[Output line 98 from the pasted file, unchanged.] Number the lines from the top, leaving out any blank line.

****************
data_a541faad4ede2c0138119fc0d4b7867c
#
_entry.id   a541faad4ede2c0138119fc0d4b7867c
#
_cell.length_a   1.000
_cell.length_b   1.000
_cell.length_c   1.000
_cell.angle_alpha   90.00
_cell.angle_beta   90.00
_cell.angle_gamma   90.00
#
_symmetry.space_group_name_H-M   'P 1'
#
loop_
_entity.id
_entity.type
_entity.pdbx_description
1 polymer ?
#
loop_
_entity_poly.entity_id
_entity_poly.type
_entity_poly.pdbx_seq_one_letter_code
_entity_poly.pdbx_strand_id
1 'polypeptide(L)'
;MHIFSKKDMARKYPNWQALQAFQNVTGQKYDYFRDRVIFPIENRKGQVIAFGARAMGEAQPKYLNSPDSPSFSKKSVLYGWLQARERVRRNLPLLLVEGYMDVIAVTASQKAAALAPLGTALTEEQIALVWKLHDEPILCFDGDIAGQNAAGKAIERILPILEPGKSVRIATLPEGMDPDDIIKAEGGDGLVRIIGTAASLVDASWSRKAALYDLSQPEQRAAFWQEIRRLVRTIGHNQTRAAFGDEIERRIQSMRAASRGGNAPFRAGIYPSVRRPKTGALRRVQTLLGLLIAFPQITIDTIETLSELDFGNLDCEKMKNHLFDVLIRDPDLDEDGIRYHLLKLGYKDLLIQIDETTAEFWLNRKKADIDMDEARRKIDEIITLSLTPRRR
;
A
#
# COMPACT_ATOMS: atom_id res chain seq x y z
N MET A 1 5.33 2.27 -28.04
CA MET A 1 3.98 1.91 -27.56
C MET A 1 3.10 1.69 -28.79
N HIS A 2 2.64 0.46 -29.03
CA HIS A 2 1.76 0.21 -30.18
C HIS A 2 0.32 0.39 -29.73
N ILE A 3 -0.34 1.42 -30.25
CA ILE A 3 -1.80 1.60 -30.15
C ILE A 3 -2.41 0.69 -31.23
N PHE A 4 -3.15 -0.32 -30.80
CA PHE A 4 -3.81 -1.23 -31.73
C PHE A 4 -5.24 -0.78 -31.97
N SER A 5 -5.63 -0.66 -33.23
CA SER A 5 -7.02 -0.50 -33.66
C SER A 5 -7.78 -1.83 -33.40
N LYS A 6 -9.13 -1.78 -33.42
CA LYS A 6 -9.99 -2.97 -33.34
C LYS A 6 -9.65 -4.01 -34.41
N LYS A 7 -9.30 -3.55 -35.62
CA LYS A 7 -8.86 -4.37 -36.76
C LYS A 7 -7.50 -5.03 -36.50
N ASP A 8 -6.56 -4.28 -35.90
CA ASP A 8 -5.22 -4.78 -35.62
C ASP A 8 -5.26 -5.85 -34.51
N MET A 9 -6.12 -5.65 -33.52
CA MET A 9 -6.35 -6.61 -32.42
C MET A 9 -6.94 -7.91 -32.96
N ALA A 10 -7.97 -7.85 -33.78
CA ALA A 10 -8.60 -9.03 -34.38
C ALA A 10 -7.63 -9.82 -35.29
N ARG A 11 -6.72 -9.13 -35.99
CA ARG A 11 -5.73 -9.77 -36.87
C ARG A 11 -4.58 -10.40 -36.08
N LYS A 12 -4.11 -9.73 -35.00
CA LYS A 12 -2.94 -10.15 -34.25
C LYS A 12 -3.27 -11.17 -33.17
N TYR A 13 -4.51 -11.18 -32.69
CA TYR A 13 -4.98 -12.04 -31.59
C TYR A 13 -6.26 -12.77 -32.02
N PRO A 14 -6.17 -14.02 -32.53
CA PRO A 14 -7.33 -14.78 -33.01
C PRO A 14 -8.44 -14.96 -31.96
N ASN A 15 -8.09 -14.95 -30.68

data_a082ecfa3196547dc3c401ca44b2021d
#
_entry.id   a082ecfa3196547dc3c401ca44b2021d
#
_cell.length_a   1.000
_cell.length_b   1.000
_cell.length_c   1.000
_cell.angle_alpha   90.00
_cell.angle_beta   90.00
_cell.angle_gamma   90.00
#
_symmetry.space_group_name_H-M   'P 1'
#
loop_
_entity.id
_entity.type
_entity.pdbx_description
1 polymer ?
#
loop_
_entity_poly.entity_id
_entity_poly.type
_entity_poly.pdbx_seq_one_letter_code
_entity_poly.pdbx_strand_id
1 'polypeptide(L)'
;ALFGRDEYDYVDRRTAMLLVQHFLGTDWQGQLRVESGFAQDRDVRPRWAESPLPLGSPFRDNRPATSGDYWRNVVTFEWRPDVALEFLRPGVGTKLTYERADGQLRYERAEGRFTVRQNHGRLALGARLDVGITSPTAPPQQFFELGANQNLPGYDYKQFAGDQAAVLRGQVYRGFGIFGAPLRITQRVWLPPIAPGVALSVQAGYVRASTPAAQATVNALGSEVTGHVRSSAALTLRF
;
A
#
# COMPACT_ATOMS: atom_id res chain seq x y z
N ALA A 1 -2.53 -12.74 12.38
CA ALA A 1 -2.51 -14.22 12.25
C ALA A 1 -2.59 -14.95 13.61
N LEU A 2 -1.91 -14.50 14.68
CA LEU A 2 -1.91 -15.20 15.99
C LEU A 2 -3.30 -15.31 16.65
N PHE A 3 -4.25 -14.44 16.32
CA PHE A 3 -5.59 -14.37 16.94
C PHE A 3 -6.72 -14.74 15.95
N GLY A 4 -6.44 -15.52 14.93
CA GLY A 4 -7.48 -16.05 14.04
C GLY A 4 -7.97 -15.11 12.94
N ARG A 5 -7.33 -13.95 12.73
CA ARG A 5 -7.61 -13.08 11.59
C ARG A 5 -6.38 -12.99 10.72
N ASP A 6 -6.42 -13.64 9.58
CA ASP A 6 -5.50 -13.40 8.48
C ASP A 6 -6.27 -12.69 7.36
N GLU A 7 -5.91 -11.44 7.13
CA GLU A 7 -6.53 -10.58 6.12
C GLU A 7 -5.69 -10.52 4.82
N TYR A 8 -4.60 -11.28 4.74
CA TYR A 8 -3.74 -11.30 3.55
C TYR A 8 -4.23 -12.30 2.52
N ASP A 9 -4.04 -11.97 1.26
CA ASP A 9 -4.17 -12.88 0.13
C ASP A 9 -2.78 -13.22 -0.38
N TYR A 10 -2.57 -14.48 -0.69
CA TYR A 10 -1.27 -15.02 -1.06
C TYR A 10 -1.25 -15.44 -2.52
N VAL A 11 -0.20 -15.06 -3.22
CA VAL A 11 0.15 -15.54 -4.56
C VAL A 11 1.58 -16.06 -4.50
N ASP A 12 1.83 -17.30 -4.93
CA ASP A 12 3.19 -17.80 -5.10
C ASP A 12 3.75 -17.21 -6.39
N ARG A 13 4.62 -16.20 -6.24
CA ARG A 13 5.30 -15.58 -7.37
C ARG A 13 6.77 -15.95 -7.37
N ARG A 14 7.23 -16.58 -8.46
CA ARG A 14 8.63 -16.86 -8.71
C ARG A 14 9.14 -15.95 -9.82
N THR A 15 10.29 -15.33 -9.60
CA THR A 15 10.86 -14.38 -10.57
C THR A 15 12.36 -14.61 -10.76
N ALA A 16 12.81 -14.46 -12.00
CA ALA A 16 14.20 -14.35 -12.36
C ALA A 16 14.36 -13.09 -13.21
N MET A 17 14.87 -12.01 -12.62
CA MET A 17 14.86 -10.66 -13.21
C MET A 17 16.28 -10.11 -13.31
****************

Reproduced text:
1 'polypeptide(L)'